[Tex/LaTex] Orthogonal direct sum


Several authors use a circled perpendicular sign to indicate orthogonal direct sums.

What is the appropriate way to implement this, so you can use it like \oplus and \bigoplus ?

Best Answer

To summarize the comments, here are the options currently available.

  • The mathabx provides \obot and \bigobot. These symbols look like
    obot and bigobot
    If you don't want to include all the mathabx symbols (they overwrite many Computer Modern symbols), then you can use the following setup (taken from Importing a Single Symbol From a Different Font):

    % Setup the matha and mathx font (from mathabx.sty)
          <5> <6> <7> <8> <9> <10> gen * matha
          <10.95> matha10 <12> <14.4> <17.28> <20.74> <24.88> matha12
          <5> <6> <7> <8> <9> <10>
          <10.95> <12> <14.4> <17.28> <20.74> <24.88>
    \DeclareMathSymbol{\obot}         {2}{matha}{"6B}
    \DeclareMathSymbol{\bigobot}       {1}{mathx}{"CB}
    \[ V \obot W \qquad \bigobot V_i \]
  • Unicode additionally defines ⦹ U+29B9 (circled perpendicular), but doesn't provide a big counterpart. The symbol can be used with the unicode-math package and LuaLaTeX or XeLaTeX. As of summer 2012 only the XITS and Cambria math fonts include the symbol. In XITS Math it looks like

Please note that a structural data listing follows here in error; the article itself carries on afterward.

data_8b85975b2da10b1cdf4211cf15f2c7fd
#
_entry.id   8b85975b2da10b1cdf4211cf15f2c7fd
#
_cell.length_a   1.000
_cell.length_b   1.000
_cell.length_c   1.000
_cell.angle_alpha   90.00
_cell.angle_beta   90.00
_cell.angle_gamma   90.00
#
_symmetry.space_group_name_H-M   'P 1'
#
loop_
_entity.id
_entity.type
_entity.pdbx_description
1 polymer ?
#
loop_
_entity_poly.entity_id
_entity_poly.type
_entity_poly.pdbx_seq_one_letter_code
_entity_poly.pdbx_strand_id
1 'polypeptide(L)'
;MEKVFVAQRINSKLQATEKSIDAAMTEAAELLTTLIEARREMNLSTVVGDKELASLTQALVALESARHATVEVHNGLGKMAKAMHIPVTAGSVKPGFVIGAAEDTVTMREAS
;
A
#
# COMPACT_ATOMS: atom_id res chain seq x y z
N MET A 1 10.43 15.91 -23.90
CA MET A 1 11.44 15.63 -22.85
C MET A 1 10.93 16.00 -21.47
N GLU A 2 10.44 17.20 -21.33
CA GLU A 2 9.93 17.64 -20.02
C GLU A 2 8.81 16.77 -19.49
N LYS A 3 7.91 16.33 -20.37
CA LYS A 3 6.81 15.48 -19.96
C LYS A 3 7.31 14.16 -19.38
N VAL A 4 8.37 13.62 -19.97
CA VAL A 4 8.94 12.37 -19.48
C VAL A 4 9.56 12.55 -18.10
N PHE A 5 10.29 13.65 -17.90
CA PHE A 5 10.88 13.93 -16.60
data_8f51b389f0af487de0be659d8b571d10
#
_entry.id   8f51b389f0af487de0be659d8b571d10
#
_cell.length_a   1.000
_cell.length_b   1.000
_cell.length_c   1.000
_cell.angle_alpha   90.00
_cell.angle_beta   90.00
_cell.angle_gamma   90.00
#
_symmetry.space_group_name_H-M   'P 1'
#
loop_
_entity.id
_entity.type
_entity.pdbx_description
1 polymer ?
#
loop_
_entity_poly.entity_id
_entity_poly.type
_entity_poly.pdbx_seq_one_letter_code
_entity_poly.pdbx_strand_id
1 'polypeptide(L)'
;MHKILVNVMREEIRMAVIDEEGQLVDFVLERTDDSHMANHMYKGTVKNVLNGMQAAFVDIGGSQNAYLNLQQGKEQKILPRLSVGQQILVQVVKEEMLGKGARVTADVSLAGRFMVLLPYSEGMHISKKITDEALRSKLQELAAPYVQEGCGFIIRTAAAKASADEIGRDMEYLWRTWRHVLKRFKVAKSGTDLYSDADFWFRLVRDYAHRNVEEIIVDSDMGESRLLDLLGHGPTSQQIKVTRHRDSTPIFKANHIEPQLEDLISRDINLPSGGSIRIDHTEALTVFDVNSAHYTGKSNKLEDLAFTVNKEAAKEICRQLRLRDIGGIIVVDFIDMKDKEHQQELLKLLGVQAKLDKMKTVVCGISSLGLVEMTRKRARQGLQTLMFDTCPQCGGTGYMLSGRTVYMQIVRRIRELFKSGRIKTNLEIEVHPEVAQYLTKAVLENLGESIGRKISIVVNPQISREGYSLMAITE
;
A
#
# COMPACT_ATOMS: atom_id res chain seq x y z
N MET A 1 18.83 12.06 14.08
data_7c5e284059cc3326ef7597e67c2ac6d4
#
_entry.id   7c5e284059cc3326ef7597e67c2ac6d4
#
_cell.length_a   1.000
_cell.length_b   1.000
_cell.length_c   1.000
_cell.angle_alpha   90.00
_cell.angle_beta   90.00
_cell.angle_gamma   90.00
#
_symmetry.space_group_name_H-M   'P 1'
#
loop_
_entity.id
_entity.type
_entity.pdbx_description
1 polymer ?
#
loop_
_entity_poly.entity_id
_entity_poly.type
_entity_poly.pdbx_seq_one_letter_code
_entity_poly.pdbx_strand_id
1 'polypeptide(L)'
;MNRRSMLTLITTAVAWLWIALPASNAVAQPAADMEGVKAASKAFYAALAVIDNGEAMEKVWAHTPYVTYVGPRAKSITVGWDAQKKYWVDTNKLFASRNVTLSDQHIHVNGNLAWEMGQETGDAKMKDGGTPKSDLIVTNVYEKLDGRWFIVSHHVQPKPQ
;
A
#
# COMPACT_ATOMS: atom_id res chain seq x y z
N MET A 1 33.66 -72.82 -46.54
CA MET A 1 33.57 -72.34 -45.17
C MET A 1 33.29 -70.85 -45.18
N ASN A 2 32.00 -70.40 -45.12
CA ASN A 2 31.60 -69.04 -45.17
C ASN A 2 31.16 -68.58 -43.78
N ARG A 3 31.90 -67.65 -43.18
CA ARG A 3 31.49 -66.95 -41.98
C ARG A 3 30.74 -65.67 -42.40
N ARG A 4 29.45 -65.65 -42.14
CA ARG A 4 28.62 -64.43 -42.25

The corresponding TeX code is

    % compile with lualatex
    \setmathfont{XITS Math}
    \[ V \operp W  \]

    The Unicode also has \obot, looking similar to the example above, but doesn't provide \bigobot. You could try to fake the large symbols with something like {\text{\Large$\operp$}}\limits_{i∈I} V_i, but the scaling will make the symbol heavier:
    faked bigoperp

  • The STIX fonts LaTeX package is available, but not yet in TeX Live (as of this writing). After installing it you can use (with normal pdfLaTeX)

    $V \operp W$

    to get an output similar to the above.

    If you only want the \operp symbol from STIX, you can set it up yourself:

    % copied relevant lines from stix.sty
    \DeclareSymbolFont{symbols2}{LS1}{stixfrak} {m} {n}
    $V \operp W$

In general have a look at How to look up a symbol or identify a math symbol or character? to see how you can find a specific symbol.